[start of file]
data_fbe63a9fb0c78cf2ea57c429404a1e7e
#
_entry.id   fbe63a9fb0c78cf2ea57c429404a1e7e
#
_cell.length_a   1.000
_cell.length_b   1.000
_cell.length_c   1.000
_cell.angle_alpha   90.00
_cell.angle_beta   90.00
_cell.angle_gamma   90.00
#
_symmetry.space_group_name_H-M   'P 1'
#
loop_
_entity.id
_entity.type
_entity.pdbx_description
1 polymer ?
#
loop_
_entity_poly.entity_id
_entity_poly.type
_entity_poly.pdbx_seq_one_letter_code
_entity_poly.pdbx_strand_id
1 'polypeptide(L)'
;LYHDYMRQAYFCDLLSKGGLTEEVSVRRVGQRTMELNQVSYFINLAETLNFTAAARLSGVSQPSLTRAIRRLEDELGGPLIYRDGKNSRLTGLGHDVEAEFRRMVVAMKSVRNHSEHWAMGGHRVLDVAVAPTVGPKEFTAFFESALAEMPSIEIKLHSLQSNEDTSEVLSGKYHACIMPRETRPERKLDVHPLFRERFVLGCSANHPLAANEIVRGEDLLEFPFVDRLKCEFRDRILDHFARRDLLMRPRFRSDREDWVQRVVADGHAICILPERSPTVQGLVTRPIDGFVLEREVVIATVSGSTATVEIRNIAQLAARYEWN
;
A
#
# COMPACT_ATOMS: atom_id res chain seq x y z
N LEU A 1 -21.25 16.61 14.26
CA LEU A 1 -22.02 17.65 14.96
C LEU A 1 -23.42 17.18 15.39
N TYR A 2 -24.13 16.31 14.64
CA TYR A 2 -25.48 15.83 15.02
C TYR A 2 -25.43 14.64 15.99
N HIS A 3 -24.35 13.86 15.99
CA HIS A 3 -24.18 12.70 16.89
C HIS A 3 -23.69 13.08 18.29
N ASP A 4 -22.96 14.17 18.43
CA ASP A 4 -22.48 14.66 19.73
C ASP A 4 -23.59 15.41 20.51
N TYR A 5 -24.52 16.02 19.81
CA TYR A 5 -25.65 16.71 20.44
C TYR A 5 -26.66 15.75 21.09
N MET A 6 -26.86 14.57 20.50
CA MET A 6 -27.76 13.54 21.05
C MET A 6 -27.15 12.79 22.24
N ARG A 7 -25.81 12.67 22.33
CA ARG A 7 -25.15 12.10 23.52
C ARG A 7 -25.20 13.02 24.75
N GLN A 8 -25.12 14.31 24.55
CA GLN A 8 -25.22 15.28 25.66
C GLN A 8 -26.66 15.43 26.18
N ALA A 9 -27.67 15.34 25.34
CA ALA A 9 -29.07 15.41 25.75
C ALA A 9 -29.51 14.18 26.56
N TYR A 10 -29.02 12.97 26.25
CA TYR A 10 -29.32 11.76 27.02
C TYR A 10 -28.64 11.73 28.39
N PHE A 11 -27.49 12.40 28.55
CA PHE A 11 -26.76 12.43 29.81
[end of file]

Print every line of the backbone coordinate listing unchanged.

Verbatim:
data_fbe63a9fb0c78cf2ea57c429404a1e7e
#
_entry.id   fbe63a9fb0c78cf2ea57c429404a1e7e
#
_cell.length_a   1.000
_cell.length_b   1.000
_cell.length_c   1.000
_cell.angle_alpha   90.00
_cell.angle_beta   90.00
_cell.angle_gamma   90.00
#
_symmetry.space_group_name_H-M   'P 1'
#
loop_
_entity.id
_entity.type
_entity.pdbx_description
1 polymer ?
#
loop_
_entity_poly.entity_id
_entity_poly.type
_entity_poly.pdbx_seq_one_letter_code
_entity_poly.pdbx_strand_id
1 'polypeptide(L)'
;LYHDYMRQAYFCDLLSKGGLTEEVSVRRVGQRTMELNQVSYFINLAETLNFTAAARLSGVSQPSLTRAIRRLEDELGGPLIYRDGKNSRLTGLGHDVEAEFRRMVVAMKSVRNHSEHWAMGGHRVLDVAVAPTVGPKEFTAFFESALAEMPSIEIKLHSLQSNEDTSEVLSGKYHACIMPRETRPERKLDVHPLFRERFVLGCSANHPLAANEIVRGEDLLEFPFVDRLKCEFRDRILDHFARRDLLMRPRFRSDREDWVQRVVADGHAICILPERSPTVQGLVTRPIDGFVLEREVVIATVSGSTATVEIRNIAQLAARYEWN
;
A
#
# COMPACT_ATOMS: atom_id res chain seq x y z
N LEU A 1 -21.25 16.61 14.26
CA LEU A 1 -22.02 17.65 14.96
C LEU A 1 -23.42 17.18 15.39
N TYR A 2 -24.13 16.31 14.64
CA TYR A 2 -25.48 15.83 15.02
C TYR A 2 -25.43 14.64 15.99
N HIS A 3 -24.35 13.86 15.99
CA HIS A 3 -24.18 12.70 16.89
C HIS A 3 -23.69 13.08 18.29
N ASP A 4 -22.96 14.17 18.43
CA ASP A 4 -22.48 14.66 19.73
C ASP A 4 -23.59 15.41 20.51
N TYR A 5 -24.52 16.02 19.81
CA TYR A 5 -25.65 16.71 20.44
C TYR A 5 -26.66 15.75 21.09
N MET A 6 -26.86 14.57 20.50
CA MET A 6 -27.76 13.54 21.05
C MET A 6 -27.15 12.79 22.24
N ARG A 7 -25.81 12.67 22.33
CA ARG A 7 -25.15 12.10 23.52
C ARG A 7 -25.20 13.02 24.75
N GLN A 8 -25.12 14.31 24.55
CA GLN A 8 -25.22 15.28 25.66
C GLN A 8 -26.66 15.43 26.18
N ALA A 9 -27.67 15.34 25.34
CA ALA A 9 -29.07 15.41 25.75
C ALA A 9 -29.51 14.18 26.56
N TYR A 10 -29.02 12.97 26.25
CA TYR A 10 -29.32 11.76 27.02
C TYR A 10 -28.64 11.73 28.39
N PHE A 11 -27.49 12.40 28.55
CA PHE A 11 -26.76 12.43 29.81